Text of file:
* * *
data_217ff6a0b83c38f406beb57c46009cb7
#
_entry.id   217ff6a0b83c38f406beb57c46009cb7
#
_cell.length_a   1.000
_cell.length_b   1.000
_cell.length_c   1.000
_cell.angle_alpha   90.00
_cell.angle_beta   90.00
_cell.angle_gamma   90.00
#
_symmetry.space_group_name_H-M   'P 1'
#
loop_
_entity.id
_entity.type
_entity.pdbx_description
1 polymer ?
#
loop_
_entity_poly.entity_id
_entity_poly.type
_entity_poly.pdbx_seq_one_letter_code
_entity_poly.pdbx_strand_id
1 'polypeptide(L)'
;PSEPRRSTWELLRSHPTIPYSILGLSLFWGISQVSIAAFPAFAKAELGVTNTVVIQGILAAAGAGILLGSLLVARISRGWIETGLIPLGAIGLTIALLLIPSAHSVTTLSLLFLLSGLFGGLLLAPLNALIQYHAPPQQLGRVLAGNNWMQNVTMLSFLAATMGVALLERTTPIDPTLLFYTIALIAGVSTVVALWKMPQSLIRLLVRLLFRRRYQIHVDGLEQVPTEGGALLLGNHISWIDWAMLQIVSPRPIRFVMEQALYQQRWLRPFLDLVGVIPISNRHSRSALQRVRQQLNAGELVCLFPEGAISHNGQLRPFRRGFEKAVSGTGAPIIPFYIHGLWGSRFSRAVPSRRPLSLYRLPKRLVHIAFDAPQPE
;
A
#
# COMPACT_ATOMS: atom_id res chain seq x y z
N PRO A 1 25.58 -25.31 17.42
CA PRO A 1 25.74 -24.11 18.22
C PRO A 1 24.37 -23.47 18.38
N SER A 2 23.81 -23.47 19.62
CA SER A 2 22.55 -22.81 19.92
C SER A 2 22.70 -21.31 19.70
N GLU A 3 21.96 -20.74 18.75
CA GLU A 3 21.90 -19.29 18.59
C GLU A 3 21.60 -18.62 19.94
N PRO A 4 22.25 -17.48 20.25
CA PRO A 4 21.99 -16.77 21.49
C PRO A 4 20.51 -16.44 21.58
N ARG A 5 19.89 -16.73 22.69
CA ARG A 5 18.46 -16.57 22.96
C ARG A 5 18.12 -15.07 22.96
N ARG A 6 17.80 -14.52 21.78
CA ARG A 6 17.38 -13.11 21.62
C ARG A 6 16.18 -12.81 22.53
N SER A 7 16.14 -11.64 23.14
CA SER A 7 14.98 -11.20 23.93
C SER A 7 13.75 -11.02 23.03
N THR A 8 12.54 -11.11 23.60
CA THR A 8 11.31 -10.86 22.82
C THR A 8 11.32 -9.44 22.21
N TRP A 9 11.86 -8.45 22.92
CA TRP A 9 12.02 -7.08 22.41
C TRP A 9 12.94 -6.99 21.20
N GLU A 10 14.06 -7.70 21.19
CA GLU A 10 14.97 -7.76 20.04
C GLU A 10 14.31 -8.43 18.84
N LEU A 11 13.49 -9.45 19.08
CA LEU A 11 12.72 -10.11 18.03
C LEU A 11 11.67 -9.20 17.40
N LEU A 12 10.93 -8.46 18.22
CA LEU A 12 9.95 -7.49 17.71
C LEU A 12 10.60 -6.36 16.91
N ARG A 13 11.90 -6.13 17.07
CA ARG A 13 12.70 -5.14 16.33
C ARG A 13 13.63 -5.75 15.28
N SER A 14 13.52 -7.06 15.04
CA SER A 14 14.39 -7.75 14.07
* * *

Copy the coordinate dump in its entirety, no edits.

data_217ff6a0b83c38f406beb57c46009cb7
#
_entry.id   217ff6a0b83c38f406beb57c46009cb7
#
_cell.length_a   1.000
_cell.length_b   1.000
_cell.length_c   1.000
_cell.angle_alpha   90.00
_cell.angle_beta   90.00
_cell.angle_gamma   90.00
#
_symmetry.space_group_name_H-M   'P 1'
#
loop_
_entity.id
_entity.type
_entity.pdbx_description
1 polymer ?
#
loop_
_entity_poly.entity_id
_entity_poly.type
_entity_poly.pdbx_seq_one_letter_code
_entity_poly.pdbx_strand_id
1 'polypeptide(L)'
;PSEPRRSTWELLRSHPTIPYSILGLSLFWGISQVSIAAFPAFAKAELGVTNTVVIQGILAAAGAGILLGSLLVARISRGWIETGLIPLGAIGLTIALLLIPSAHSVTTLSLLFLLSGLFGGLLLAPLNALIQYHAPPQQLGRVLAGNNWMQNVTMLSFLAATMGVALLERTTPIDPTLLFYTIALIAGVSTVVALWKMPQSLIRLLVRLLFRRRYQIHVDGLEQVPTEGGALLLGNHISWIDWAMLQIVSPRPIRFVMEQALYQQRWLRPFLDLVGVIPISNRHSRSALQRVRQQLNAGELVCLFPEGAISHNGQLRPFRRGFEKAVSGTGAPIIPFYIHGLWGSRFSRAVPSRRPLSLYRLPKRLVHIAFDAPQPE
;
A
#
# COMPACT_ATOMS: atom_id res chain seq x y z
N PRO A 1 25.58 -25.31 17.42
CA PRO A 1 25.74 -24.11 18.22
C PRO A 1 24.37 -23.47 18.38
N SER A 2 23.81 -23.47 19.62
CA SER A 2 22.55 -22.81 19.92
C SER A 2 22.70 -21.31 19.70
N GLU A 3 21.96 -20.74 18.75
CA GLU A 3 21.90 -19.29 18.59
C GLU A 3 21.60 -18.62 19.94
N PRO A 4 22.25 -17.48 20.25
CA PRO A 4 21.99 -16.77 21.49
C PRO A 4 20.51 -16.44 21.58
N ARG A 5 19.89 -16.73 22.69
CA ARG A 5 18.46 -16.57 22.96
C ARG A 5 18.12 -15.07 22.96
N ARG A 6 17.80 -14.52 21.78
CA ARG A 6 17.38 -13.11 21.62
C ARG A 6 16.18 -12.81 22.53
N SER A 7 16.14 -11.64 23.14
CA SER A 7 14.98 -11.20 23.93
C SER A 7 13.75 -11.02 23.03
N THR A 8 12.54 -11.11 23.60
CA THR A 8 11.31 -10.86 22.82
C THR A 8 11.32 -9.44 22.21
N TRP A 9 11.86 -8.45 22.92
CA TRP A 9 12.02 -7.08 22.41
C TRP A 9 12.94 -6.99 21.20
N GLU A 10 14.06 -7.70 21.19
CA GLU A 10 14.97 -7.76 20.04
C GLU A 10 14.31 -8.43 18.84
N LEU A 11 13.49 -9.45 19.08
CA LEU A 11 12.72 -10.11 18.03
C LEU A 11 11.67 -9.20 17.40
N LEU A 12 10.93 -8.46 18.22
CA LEU A 12 9.95 -7.49 17.71
C LEU A 12 10.60 -6.36 16.91
N ARG A 13 11.90 -6.13 17.07
CA ARG A 13 12.70 -5.14 16.33
C ARG A 13 13.63 -5.75 15.28
N SER A 14 13.52 -7.06 15.04
CA SER A 14 14.39 -7.75 14.07